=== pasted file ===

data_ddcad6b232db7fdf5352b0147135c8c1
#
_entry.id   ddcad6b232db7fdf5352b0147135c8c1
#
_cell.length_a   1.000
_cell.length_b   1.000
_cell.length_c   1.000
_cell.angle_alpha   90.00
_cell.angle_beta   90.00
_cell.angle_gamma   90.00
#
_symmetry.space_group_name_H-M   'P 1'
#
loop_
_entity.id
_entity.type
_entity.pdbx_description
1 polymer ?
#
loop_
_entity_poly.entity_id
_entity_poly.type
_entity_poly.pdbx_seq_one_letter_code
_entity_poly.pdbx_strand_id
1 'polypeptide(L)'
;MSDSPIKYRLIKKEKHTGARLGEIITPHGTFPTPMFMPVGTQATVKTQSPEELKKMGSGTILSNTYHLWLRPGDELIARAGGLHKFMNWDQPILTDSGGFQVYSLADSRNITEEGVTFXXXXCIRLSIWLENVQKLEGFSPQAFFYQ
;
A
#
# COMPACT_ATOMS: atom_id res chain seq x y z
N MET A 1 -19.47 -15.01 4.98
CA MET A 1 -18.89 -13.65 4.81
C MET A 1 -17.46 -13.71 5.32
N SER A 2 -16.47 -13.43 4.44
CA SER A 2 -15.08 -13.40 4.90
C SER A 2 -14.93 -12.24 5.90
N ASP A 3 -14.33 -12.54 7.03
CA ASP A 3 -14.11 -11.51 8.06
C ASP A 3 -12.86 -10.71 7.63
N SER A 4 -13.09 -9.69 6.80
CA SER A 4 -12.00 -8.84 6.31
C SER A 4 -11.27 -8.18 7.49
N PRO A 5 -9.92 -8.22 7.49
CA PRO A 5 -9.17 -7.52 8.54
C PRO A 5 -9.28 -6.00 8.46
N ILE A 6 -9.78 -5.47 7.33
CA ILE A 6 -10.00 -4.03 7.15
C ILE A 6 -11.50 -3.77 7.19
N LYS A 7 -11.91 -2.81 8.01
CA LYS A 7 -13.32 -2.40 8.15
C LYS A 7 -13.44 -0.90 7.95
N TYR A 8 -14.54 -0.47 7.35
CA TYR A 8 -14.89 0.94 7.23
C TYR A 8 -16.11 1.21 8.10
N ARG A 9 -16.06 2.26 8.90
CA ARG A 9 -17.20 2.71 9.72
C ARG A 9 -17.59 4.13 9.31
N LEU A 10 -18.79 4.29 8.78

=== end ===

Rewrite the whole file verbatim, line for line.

data_ddcad6b232db7fdf5352b0147135c8c1
#
_entry.id   ddcad6b232db7fdf5352b0147135c8c1
#
_cell.length_a   1.000
_cell.length_b   1.000
_cell.length_c   1.000
_cell.angle_alpha   90.00
_cell.angle_beta   90.00
_cell.angle_gamma   90.00
#
_symmetry.space_group_name_H-M   'P 1'
#
loop_
_entity.id
_entity.type
_entity.pdbx_description
1 polymer ?
#
loop_
_entity_poly.entity_id
_entity_poly.type
_entity_poly.pdbx_seq_one_letter_code
_entity_poly.pdbx_strand_id
1 'polypeptide(L)'
;MSDSPIKYRLIKKEKHTGARLGEIITPHGTFPTPMFMPVGTQATVKTQSPEELKKMGSGTILSNTYHLWLRPGDELIARAGGLHKFMNWDQPILTDSGGFQVYSLADSRNITEEGVTFXXXXCIRLSIWLENVQKLEGFSPQAFFYQ
;
A
#
# COMPACT_ATOMS: atom_id res chain seq x y z
N MET A 1 -19.47 -15.01 4.98
CA MET A 1 -18.89 -13.65 4.81
C MET A 1 -17.46 -13.71 5.32
N SER A 2 -16.47 -13.43 4.44
CA SER A 2 -15.08 -13.40 4.90
C SER A 2 -14.93 -12.24 5.90
N ASP A 3 -14.33 -12.54 7.03
CA ASP A 3 -14.11 -11.51 8.06
C ASP A 3 -12.86 -10.71 7.63
N SER A 4 -13.09 -9.69 6.80
CA SER A 4 -12.00 -8.84 6.31
C SER A 4 -11.27 -8.18 7.49
N PRO A 5 -9.92 -8.22 7.49
CA PRO A 5 -9.17 -7.52 8.54
C PRO A 5 -9.28 -6.00 8.46
N ILE A 6 -9.78 -5.47 7.33
CA ILE A 6 -10.00 -4.03 7.15
C ILE A 6 -11.50 -3.77 7.19
N LYS A 7 -11.91 -2.81 8.01
CA LYS A 7 -13.32 -2.40 8.15
C LYS A 7 -13.44 -0.90 7.95
N TYR A 8 -14.54 -0.47 7.35
CA TYR A 8 -14.89 0.94 7.23
C TYR A 8 -16.11 1.21 8.10
N ARG A 9 -16.06 2.26 8.90
CA ARG A 9 -17.20 2.71 9.72
C ARG A 9 -17.59 4.13 9.31
N LEU A 10 -18.79 4.29 8.78